Oregon Symphony (OR)—support for the Hispanic Audience and Community Engagement (HACE) project. The initiative is designed to foster audience development and cultural inclusion with Oregon’s Hispanic population. The two-phase project will examine programming, education work, and organizational culture through this lens.

Phoenix Symphony (AZ)—the design and implementation of live musical interventions for veterans with post-traumatic stress disorder (PTSD). The symphony will further its research on investigating the relationship of live music and stress levels for people and caregivers dealing with ADRD by working with local veteran groups.

Saint Paul Chamber Orchestra (MN)—support innovative digital marketing efforts to increase digital audience engagement with SPCO livestreams and on-demand videos through its free online Concert Library. Funds will amplify their ability to test different approaches with the ultimate goal of creating a digital audience that is the same size as the SPCO’s in-person audience.

San Francisco Symphony (CA)—the launch of the Collaborative Artistic Leadership Model, a new initiative that grows directly out of the SoundBox Series of innovative performances in a club-like venue. This initiative will bring together eight artists who will have the freedom to consider new media technologies, alternative staging or environments, and hybridized art forms.

Seattle Symphony (WA)—to support to support the creation and premiere of Community Compositions for the mainstage Beethoven Festival. The symphony will commission three Community Compositions for the festival, all done collaboratively with nonprofits, schools, composers, symphony musicians and staff, who will jointly compose and perform them.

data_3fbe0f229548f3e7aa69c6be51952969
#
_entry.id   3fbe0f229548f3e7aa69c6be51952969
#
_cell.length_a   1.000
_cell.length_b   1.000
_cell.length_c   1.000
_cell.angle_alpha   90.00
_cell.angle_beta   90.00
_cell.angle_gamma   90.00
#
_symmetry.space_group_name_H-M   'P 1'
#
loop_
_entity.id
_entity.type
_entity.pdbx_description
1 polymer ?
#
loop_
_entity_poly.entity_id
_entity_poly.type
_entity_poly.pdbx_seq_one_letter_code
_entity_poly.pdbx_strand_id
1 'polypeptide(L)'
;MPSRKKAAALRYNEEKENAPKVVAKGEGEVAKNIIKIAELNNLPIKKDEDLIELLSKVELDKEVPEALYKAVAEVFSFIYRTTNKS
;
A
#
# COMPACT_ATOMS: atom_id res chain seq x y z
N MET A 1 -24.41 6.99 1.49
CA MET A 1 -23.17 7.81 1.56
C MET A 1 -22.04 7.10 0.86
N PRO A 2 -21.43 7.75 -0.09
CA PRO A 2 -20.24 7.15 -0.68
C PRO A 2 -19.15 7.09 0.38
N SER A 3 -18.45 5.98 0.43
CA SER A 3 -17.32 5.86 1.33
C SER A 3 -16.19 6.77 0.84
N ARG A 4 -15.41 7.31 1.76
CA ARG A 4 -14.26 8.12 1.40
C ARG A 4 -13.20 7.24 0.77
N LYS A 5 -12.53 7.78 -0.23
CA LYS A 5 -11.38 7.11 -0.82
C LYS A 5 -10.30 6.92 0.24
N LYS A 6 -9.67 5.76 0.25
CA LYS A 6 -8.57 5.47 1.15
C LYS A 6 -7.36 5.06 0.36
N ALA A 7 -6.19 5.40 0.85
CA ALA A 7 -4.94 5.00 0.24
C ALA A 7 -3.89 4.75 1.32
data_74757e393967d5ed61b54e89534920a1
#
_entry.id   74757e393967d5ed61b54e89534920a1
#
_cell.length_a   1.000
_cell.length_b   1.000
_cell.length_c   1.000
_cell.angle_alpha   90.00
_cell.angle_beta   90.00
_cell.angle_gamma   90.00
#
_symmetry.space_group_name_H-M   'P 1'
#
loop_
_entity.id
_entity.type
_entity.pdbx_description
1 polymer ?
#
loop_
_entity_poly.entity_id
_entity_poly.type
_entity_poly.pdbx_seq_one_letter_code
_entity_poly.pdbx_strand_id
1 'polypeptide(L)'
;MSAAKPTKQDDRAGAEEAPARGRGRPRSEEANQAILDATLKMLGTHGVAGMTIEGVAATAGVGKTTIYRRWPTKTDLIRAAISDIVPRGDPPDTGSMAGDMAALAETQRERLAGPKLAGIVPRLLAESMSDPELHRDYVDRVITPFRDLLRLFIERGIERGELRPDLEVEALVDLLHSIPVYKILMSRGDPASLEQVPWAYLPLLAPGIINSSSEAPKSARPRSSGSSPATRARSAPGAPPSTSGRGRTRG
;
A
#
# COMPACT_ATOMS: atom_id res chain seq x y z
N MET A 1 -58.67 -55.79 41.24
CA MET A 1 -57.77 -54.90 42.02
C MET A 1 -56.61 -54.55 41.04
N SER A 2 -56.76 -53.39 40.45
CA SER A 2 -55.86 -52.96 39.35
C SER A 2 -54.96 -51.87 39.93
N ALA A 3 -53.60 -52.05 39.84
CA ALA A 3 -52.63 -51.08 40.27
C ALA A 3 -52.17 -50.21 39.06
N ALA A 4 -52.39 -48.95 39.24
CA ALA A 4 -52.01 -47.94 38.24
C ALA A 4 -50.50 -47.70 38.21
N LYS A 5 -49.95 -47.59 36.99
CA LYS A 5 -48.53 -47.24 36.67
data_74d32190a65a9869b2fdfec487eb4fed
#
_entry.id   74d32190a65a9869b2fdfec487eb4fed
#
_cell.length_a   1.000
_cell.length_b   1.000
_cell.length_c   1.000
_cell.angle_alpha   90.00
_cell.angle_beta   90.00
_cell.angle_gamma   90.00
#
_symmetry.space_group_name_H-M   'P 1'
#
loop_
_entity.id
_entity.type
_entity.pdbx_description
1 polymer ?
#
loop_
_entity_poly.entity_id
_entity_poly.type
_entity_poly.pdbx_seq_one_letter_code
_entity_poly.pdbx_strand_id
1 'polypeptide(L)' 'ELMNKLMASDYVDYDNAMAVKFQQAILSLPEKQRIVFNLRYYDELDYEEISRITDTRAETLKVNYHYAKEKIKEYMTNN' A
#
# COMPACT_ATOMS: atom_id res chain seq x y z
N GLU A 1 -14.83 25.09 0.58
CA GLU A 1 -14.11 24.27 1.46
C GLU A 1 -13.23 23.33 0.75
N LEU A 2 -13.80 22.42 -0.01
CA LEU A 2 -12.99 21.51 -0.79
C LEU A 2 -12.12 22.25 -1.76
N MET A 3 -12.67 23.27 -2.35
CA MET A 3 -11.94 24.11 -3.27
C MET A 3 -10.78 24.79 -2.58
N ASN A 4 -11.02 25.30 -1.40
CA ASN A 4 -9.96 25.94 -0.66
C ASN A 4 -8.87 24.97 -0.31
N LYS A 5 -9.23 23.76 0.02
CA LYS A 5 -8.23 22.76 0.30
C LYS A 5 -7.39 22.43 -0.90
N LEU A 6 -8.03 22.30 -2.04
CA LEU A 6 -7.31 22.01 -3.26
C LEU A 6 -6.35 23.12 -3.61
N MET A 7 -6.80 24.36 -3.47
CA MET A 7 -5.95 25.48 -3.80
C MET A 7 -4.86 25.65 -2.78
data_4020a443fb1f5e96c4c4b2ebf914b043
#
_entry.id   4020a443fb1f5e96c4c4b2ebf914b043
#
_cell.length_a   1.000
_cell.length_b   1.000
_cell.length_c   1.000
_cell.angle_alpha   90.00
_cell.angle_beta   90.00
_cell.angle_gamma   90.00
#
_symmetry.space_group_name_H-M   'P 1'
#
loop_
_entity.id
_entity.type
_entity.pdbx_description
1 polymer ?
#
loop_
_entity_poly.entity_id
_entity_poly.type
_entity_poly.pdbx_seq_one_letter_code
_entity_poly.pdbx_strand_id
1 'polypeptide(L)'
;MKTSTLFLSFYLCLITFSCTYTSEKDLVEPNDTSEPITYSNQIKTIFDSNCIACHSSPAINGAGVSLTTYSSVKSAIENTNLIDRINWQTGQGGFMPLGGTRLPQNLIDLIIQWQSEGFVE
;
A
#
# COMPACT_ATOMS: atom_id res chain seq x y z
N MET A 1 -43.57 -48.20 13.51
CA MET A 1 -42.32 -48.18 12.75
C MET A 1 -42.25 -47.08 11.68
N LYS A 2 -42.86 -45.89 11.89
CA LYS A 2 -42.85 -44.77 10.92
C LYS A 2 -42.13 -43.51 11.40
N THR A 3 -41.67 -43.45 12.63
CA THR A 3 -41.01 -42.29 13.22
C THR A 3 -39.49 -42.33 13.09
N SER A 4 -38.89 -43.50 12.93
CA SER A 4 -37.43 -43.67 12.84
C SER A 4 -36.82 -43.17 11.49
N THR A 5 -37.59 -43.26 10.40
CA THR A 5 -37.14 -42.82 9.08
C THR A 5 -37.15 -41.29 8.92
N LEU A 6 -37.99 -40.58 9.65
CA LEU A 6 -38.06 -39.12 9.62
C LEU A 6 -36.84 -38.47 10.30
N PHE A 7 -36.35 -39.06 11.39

Toledo Symphony (OH)—building a partnership between the Toledo Symphony and the University of Toledo to examine ways that classical music can help those with anxiety disorders or post-traumatic stress disorder better manage and direct their emotions, leading to improvements in mood, functioning, and quality of life.

Utah Symphony (UT)—to support the symphony in conducting research in a new market for the orchestra and in formulating a new residency model for the community surrounding Utah Valley University. Demographics of this region point to a challenging and informative process as the symphony cultivates a new audience base in the area.

Virginia Symphony Orchestra (VA)—expansion of its community engagement programming by piloting three different formats of sensory-friendly concerts, including one in partnership with a local performing arts center.  The orchestra’s sensory-friendly concerts will celebrate neurodiversity in all its forms, making special physical and programmatic accommodations for those on the autism spectrum and with sensory sensitivities.